The perfect training timepiece for swim-bike-runners, the Polar V800 tracks everything you do on two wheels, two feet, in the water or on dry land. Pace, distance, fat burn calories and max heart rate are all covered on super-clear screens that are brilliantly customisable.
Pair it up with a Polar H7 heart rate monitor and you can also unlock the V800's zonal training smarts, making sure you're sweating it out to achieve the right effect. Hook it up to a shoe pod and it'll also give you cadence, stride length and other insights to help hone your Mo Farah running form. Wannabe Wiggos can also opt for a range of cycle accessories to increase the stats haul from two-wheeled training.
What it reveals while you workout is one thing but this smartwatch keeps giving long after you've sunk your post-workout protein shake. The Recovery Status and Orthostatic Test features predict when you'll be ready to train again. There's also a running program that adapts if you can't fit in a run and includes exercise routines to aid recovery. V800 also doubles as an activity tracker and lets you see whether your daily calorie burn comes from just being alive, workouts or general activity.
Read all about it: Polar V800 review
Best companion app
Fitbit's most powerful wearable to date is looking to take on the smartwatches by adding smartphone notifications, but it's still the Surge's fitness prowess that wins out here.
Onboard GPS makes for accurate route tracking, a week-long battery keeps you going without the need for a charger and the rubber construction is durable, if a little on the itchy side. It's also the first Fitbit device to pack an actual display, even it is only a monochromatic touchscreen.
However, it's the app that really shines. Running data has never been so easy to digest, with graphs showing your performance. What's more, the data will be seamlessly added to your daily goal, so you get the full benefit for your workout.
In depth: Fitbit Surge review
Best for triathletes
Garmin Forerunner 735XT
The recently announced Garmin Forerunner 735XT features advanced metrics for running as well as the pool, and will keep tabs on your stroke type and efficiency in the water. It's waterproof to 50m, combines with the company's high-end bike sensors and offers 24 hours of GPS tracking.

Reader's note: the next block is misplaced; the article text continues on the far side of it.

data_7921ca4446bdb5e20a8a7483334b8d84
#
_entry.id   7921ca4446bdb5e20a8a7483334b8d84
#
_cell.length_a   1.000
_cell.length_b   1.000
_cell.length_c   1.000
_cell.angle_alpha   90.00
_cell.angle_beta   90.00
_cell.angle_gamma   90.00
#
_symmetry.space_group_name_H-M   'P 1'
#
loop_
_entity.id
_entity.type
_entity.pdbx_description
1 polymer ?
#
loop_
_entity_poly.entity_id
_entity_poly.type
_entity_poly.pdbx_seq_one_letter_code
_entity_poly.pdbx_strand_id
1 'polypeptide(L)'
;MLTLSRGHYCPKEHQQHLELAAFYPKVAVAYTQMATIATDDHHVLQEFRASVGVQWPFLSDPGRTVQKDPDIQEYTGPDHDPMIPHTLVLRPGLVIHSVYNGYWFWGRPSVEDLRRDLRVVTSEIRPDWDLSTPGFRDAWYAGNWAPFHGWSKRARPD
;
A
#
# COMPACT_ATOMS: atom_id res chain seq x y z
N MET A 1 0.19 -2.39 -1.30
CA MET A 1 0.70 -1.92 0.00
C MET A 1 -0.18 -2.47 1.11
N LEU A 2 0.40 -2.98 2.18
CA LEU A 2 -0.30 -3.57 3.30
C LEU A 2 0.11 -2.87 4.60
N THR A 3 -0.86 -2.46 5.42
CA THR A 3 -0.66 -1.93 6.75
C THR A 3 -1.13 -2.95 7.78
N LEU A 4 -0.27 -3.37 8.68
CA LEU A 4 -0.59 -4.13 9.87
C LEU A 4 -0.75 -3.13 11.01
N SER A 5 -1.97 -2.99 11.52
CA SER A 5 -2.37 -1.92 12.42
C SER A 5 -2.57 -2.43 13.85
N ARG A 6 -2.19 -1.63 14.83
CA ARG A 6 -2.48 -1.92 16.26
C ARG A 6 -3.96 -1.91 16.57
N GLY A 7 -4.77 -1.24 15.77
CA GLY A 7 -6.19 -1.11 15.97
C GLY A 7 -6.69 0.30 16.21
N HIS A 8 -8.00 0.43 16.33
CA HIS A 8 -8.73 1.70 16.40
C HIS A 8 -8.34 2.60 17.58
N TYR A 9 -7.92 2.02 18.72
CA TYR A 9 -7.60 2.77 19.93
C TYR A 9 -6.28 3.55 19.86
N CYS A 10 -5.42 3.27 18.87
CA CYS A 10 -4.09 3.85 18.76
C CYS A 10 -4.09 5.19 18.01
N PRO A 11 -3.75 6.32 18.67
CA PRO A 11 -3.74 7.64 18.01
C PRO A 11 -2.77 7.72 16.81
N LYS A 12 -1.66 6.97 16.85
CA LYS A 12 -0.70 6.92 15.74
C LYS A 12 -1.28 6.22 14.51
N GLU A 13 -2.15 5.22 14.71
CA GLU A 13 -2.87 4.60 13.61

Wareable verdict: Garmin Forerunner 735Xt review
Best for adventurers
Garmin Fenix 3
The update to Garmin's previous all-action sports watch, the Garmin Fenix 3 is perfectly suited to runners that have broken beyond the confines of the pavements. Cycling, open water swimming and even cross-country skiing are all supported, but it's running where the Fenix really earns its stars. When paired with the heart rate strap accessory, the Fenix 3 tracks distance, elevation, cadence, vertical oscillation and V02 max, and the Garmin Connect software is simply brilliant. If you fancy something a little more luxurious, you can always spend big on the upcoming Garmin Fenix Chronos collection.
In depth: Garmin Fenix 3 review
Stop press: Coming soon!
Doing battle with the Garmin Forerunner 35 (below), the Polar M200 is aimed at beginner runners looking for a low-cost smartwatch. Yet the spec sheet offers so much more. Despite costing just $149 when it goes on sale later this year, the Polar M200 throws in the usual run-tracking metrics, heart rate delivered by an optical sensor, 24/7 activity tracking and notifications. What's more, Polar Flow is superb running ecosystem for it all to plug into. The downside? It's not expected until 2017.
Debuted at IFA 2016, the TomTom Adventurer is a multisport outdoors smartwatch for skiing, trail running, hiking and more. Essentially the same as the TomTom Spark 3, it features the new route mapping feature, but adds specialist modes for trails, helping you find your way when you're off the beaten track. Heart rate monitoring is built in, using TomTom's super accurate sensor, and TomTom claims 24 hours of hiking battery life.